October 20, 2023

Understanding the Efficiency of Energy Storage Systems - Key Factors and Performance Metrics


7 Min. Read

Achieving sustainable energy will require more than simply boosting renewable power generation in the US. Employing energy storage capabilities is needed to capitalize on decarbonization efforts, ensure grid stability during peak demand as well as outages, and enable a cleaner and more resilient future.

This article reviews the types of energy storage systems and examines charging and discharging efficiency as well as performance metrics to show how energy storage helps balance demand and integrate renewable energy at residential or grid levels.

Grasping Energy Storage Basics

Energy storage is the process of capturing electricity generated now for use at a later time. Through battery banks and other storage technologies, the power available for use remains reliable despite variations in generation from wind, solar, and other renewable sources, making decarbonization of electricity attainable.

Types of Energy Storage

While most common, batteries are just one energy storage technology available nowadays, all of which can be paired with software to control the charge and discharge of energy on a building or grid level. Let’s look at battery storage as well as some other energy storage options:

Battery Types

Battery capacity has grown rapidly as battery costs have decreased in recent years. As a result, battery storage is an increasingly popular solution for homeowners, businesses, and utilities looking to reduce their energy costs.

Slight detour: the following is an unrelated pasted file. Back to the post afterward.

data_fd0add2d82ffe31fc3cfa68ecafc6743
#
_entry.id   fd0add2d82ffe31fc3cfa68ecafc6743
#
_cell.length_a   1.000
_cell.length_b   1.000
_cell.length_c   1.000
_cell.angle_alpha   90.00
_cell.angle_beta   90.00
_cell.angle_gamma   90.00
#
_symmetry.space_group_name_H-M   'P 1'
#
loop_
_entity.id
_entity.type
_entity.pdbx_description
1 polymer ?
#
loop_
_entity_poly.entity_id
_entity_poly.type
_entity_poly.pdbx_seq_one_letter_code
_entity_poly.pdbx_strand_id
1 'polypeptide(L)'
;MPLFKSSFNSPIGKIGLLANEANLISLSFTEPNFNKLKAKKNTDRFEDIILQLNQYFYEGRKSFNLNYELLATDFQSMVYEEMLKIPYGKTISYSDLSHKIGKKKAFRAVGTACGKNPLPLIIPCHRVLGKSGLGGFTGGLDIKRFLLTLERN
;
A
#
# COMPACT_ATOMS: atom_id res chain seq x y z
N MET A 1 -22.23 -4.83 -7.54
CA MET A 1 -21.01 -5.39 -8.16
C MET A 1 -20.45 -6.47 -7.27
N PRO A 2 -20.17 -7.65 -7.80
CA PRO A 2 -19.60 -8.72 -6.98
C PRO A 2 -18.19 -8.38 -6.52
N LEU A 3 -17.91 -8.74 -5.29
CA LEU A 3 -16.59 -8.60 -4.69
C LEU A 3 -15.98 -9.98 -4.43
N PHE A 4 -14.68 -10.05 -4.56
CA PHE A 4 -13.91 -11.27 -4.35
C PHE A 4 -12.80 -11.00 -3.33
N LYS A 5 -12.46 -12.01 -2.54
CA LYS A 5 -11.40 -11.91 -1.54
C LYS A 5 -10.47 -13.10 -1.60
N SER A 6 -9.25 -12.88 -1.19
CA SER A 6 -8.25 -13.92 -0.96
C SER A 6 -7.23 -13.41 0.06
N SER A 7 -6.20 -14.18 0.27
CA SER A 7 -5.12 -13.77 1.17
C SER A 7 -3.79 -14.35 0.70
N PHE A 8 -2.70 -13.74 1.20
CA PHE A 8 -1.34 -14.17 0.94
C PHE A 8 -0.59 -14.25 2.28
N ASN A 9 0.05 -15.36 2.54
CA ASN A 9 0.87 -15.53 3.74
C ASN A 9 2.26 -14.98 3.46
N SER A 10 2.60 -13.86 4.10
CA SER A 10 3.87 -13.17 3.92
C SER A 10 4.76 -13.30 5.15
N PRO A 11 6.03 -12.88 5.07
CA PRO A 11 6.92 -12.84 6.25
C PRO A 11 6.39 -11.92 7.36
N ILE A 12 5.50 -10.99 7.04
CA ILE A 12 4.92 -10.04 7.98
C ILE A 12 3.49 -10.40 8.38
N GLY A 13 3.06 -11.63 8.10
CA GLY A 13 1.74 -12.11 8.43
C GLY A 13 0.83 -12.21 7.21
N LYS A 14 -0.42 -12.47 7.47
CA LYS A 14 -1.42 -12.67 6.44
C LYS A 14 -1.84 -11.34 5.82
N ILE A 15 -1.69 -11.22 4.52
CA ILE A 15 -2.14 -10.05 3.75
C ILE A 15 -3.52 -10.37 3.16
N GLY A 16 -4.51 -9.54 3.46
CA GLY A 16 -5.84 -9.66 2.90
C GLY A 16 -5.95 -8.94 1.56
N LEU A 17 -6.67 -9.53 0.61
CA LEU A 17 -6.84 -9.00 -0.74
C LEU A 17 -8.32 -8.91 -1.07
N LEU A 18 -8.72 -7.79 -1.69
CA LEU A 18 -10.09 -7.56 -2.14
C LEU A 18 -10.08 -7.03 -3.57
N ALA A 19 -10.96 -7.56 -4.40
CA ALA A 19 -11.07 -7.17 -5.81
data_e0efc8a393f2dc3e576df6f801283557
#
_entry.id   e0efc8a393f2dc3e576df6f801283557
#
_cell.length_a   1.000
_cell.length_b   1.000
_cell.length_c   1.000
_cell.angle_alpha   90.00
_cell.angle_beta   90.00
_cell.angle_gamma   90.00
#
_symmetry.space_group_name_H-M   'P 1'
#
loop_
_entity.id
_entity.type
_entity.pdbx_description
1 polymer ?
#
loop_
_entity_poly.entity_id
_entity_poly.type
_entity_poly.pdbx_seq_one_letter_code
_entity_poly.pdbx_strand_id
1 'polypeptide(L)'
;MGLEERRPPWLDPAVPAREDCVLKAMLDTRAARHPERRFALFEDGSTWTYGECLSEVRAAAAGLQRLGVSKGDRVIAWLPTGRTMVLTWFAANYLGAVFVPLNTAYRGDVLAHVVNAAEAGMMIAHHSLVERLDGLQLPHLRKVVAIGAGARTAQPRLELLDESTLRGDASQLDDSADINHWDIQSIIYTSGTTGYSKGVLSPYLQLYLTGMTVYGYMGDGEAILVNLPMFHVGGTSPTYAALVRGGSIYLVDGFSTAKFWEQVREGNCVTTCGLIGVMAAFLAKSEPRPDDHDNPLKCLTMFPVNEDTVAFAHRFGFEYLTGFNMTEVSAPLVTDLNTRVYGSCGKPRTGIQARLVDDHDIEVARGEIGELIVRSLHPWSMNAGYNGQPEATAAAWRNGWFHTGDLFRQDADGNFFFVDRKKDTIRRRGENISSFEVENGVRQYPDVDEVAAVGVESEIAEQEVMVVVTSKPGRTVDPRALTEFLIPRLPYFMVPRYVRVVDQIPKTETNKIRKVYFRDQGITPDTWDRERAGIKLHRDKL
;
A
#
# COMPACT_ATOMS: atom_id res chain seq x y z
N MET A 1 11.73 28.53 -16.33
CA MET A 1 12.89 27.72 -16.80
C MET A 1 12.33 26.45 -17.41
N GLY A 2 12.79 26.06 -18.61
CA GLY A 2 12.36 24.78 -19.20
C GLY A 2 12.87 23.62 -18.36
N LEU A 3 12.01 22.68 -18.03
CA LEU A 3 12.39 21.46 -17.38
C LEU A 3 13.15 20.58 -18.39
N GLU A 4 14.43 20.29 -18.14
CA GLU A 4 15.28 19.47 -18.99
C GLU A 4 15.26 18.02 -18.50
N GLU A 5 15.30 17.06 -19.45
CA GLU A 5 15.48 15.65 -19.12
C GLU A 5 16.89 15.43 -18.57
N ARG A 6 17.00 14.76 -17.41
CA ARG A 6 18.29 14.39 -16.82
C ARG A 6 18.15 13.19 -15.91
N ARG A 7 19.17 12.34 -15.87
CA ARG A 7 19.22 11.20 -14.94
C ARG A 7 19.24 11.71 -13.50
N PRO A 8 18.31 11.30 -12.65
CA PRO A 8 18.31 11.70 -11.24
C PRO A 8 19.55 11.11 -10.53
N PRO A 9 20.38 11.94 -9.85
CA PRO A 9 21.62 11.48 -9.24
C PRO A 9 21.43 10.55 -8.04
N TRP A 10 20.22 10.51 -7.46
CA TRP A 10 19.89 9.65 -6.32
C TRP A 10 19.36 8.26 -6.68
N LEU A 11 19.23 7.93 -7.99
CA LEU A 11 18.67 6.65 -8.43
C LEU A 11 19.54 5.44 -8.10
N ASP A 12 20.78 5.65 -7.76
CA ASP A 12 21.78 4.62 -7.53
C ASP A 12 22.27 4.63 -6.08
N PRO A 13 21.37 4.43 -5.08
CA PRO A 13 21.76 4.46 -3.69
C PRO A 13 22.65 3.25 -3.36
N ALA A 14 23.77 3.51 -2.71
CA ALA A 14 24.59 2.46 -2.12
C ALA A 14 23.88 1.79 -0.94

There are various types of batteries used in energy storage systems to meet specific power and duration requirements. These include:

Lithium-ion (aka Li-ion)

Li-ion batteries have a range of applications, from consumer goods to electric vehicles to scalable energy storage systems for homes and utility use. These systems typically house several connected battery cabinets depending on the energy to be stored and discharged. A small refrigerator-sized residential system can power a home for days.

Bidirectional charging capabilities can also turn an EV or a fleet of them into giant battery packs to be deployed during peak power periods or an outage. Demand for Li-ion batteries has grown exponentially in recent years, leading to shortages of raw materials and supply chain constraints. Manufacturers are testing alternative mineral and chemical compositions.


Widely used for rechargeable batteries, lead-acid batteries are known for their reliability and eco-friendly design. Most lead batteries available today are predominantly made with recycled materials, and, at end-of-life, 90% of their materials are recovered for reuse. Lead batteries are widely deployed to support photovoltaic (PV) solar power installations for both residential and commercial use and domestic premises. They are also less flammable than Li-ion alternatives.

Redox flow

A reduction-oxidation or redox flow battery uses chemical energy provided by two chemical components dissolved in electrolyte fluid flowing through the rechargeable central unit from two exterior tanks. One tank serves as the anode with a negative charge, and the other as the cathode containing a positive charge. A chemical reaction takes place inside the central cell that creates an electric current as electrons flow between the tanks.